[ The Note for January 2014 ]
Once upon a time, it was thought that doing nothing about our unsustainable use of fossil energy would cost us nothing. Doing nothing was free, it seemed, but action might be costly. We now know (from unprecedented storm surges, continent-wide rashes of wildfires, tornadoes, floods and crop failures, food price spikes, and record disaster relief spending) that inaction is unaffordable.
A review of God, Creation and Climate Change: A Catholic Response to the Environmental Crisis, edited by Richard W. Miller
As distinct from other texts on climate change, Richard Miller’s God, Creation and Climate Change: A Catholic Response to the Environmental Crisis considers the specific qualities of a faith-based perspective and details why ignoring the crisis is impermissible from that perspective. That thematic innovation aside, it is the quality of the essays in this anthology that make it an effective tool for building understanding and for harmonizing perspectives across the often misconstrued faith-science divide.
There are two core principles around which the anthology is built, and which lay out the ethical standards for considering faith as motivation for responding to the mounting crisis in global climate destabilization: the first is divine creation and the second is human moral responsibility. Divine creation means that those who live it, who are empowered to seek knowledge and achieve understanding, are expected to use their intellects to access truth, to do so honestly, and to use that knowledge of truth to care for creation. From there we derive the requirement for human moral responsibility, implicit in the privilege of being alive and part of that creation.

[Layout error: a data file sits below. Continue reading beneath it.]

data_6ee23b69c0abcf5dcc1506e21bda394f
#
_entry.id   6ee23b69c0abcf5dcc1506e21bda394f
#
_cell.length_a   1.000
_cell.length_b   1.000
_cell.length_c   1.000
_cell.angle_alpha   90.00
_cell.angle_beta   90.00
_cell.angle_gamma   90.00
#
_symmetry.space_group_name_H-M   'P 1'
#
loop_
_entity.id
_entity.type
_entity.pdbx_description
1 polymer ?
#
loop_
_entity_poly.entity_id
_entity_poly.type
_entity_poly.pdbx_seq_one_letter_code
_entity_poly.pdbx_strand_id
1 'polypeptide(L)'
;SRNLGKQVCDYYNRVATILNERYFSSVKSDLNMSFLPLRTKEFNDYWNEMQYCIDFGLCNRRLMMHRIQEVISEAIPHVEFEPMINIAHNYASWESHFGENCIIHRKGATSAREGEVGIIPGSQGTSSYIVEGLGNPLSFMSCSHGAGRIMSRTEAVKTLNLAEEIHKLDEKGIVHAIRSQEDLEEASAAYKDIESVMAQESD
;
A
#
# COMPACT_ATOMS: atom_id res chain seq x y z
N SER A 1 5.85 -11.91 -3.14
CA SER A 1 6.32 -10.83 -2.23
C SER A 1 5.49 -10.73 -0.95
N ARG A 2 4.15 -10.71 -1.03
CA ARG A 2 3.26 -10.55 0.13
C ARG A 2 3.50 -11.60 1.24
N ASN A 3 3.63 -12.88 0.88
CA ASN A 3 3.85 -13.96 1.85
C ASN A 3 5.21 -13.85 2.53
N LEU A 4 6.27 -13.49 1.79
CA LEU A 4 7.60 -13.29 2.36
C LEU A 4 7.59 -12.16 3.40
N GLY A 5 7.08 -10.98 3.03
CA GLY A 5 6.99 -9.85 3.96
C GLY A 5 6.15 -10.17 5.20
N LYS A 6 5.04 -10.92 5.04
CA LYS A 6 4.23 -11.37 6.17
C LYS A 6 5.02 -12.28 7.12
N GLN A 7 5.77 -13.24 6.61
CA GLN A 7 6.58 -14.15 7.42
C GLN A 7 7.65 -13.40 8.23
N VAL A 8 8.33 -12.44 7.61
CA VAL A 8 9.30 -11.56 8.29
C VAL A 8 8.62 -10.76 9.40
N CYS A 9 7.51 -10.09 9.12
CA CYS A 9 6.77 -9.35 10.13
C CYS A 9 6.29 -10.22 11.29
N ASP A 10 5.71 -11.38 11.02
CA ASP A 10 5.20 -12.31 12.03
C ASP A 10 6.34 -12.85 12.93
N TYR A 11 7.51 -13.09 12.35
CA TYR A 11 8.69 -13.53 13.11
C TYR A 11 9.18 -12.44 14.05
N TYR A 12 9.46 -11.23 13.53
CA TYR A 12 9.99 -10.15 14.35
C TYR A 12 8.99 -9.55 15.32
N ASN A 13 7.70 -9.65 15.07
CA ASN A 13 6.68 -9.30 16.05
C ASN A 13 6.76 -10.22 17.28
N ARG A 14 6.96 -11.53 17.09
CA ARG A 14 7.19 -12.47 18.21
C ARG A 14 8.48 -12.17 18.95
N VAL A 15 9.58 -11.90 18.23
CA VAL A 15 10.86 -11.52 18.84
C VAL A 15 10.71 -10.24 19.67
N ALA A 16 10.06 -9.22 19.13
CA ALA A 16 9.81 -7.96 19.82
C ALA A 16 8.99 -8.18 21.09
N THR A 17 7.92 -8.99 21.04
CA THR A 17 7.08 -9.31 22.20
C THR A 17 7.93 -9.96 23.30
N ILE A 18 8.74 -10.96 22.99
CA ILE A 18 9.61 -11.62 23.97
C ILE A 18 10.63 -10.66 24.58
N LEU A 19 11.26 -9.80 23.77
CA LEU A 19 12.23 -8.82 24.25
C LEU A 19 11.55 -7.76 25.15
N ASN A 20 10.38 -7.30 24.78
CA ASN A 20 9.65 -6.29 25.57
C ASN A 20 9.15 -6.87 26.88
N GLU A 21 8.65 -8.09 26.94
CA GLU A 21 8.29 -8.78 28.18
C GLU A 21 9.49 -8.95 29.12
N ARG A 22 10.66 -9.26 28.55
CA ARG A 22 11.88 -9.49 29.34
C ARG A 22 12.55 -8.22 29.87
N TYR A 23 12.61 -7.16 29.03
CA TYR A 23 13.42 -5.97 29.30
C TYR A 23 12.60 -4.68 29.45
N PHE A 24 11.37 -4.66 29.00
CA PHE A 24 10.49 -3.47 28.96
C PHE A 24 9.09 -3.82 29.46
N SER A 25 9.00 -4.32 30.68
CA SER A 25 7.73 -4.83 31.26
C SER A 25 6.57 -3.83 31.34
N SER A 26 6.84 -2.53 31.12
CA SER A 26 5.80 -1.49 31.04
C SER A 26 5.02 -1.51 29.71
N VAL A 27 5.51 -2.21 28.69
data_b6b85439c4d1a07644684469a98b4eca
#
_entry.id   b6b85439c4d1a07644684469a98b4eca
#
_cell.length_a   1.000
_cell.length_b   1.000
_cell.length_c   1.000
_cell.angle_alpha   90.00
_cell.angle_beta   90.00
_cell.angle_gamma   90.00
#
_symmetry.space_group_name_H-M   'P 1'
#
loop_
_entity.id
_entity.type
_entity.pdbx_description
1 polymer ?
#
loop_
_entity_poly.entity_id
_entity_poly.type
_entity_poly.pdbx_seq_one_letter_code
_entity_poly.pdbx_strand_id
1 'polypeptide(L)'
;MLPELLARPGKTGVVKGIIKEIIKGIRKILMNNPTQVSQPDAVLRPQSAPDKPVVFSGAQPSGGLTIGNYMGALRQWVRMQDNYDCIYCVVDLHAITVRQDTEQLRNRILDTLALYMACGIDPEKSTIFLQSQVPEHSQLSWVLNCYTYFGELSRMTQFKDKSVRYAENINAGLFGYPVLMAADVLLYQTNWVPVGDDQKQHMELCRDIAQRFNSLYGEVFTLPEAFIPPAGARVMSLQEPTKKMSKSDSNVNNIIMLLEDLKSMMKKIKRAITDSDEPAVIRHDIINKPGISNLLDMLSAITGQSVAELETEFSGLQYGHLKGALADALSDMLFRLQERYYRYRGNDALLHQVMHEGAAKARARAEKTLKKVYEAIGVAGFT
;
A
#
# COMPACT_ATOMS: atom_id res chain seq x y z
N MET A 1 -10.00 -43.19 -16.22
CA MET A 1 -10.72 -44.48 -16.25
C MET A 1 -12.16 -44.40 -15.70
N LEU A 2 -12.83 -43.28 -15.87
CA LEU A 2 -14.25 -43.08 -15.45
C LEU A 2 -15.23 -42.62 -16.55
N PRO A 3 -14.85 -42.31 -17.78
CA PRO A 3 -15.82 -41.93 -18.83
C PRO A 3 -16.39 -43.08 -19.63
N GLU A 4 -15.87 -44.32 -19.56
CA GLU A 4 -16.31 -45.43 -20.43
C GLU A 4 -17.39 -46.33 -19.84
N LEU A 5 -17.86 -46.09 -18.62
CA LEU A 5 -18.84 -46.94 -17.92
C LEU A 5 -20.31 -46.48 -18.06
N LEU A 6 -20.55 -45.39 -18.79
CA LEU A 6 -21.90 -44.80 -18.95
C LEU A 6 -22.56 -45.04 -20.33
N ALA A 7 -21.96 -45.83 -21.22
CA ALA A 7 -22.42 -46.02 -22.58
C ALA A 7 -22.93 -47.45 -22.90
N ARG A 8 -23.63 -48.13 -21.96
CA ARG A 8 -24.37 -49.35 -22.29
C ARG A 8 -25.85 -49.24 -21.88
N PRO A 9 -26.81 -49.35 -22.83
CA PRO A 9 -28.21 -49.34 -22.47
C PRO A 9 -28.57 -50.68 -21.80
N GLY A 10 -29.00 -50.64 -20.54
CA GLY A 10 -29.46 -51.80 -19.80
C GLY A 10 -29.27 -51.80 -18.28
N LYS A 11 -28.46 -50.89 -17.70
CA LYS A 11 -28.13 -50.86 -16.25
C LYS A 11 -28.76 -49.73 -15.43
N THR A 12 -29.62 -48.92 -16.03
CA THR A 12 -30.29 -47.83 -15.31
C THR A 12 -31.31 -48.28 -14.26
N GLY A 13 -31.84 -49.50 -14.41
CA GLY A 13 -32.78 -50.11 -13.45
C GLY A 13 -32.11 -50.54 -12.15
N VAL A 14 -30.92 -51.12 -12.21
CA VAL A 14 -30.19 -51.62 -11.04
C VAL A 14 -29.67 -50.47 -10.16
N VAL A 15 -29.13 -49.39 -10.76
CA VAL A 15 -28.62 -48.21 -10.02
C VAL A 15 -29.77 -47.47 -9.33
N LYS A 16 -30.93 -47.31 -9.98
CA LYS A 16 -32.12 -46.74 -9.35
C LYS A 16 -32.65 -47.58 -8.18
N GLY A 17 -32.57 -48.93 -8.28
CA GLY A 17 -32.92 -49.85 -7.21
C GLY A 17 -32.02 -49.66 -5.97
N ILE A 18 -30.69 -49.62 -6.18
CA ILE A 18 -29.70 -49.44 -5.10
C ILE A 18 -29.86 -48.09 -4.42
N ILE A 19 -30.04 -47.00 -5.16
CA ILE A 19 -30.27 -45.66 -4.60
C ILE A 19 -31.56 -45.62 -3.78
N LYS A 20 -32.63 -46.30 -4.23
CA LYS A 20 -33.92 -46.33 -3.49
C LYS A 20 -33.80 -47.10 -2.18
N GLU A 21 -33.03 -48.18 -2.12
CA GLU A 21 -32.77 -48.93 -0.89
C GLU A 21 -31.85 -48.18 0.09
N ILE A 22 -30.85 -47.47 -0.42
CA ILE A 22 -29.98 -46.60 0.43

Originally published in the January 9, 2014, print edition of the Newark Star Ledger
The “climate” is the planet’s system for balancing flows of thermodynamic energy. That energy moves as wind, water and weather. The climate is what makes it possible to rely on heavy snows being restricted to certain latitudes and landscapes, with flurries and above-freezing mists sticking to others, while ecosystems at some latitudes never have to cope with freezing temperatures.
…to the oil companies.
[ The Note for December 2013 ]
It is estimated that nearly $5 trillion per year is spent to support the fossil fuel industry globally by governments (in the form of subsidies, tax credits and other industry support spending) and through hidden “externalized” costs paid by governments and consumers alike (some from health, some from degradation of vital natural resources, some from political and economic turbulence, disruption and waste). It costs a lot of money to make fossil fuels appear to be a “low-cost” way to make historic profits and provide energy. You are paying that hidden carbon tax every day, as part of the cost of almost everything you do.
First printed in The Times of Trenton, as a guest opinion column, on December 01, 2013
For a long time, fossil fuels have been a smart investment. There is unparalleled infrastructural, political and tax policy support for those investments, and so there is a lot of money to be made. But all markets have nuance, and plenty of people lose money gambling on fossil fuel interests. That has always been true. Now, we face a new kind of crisis in pricing certainty: fossil fuel companies have invested far too much in future production that will not have as high a market value as they would like.
The Fifth Assessment Report of the Intergovernmental Panel on Climate Change reveals that we have a global lifetime carbon fuel budget of 1 trillion metric tons of carbon dioxide emitted into the atmosphere since the beginning of the industrial revolution. Any burning of fossil fuels beyond that will bring on unmanageable destabilization of global climate patterns. The cost to government, society and enterprise of dealing with that level of change to the worldwide underpinnings of all our economic activity will be too great to bear.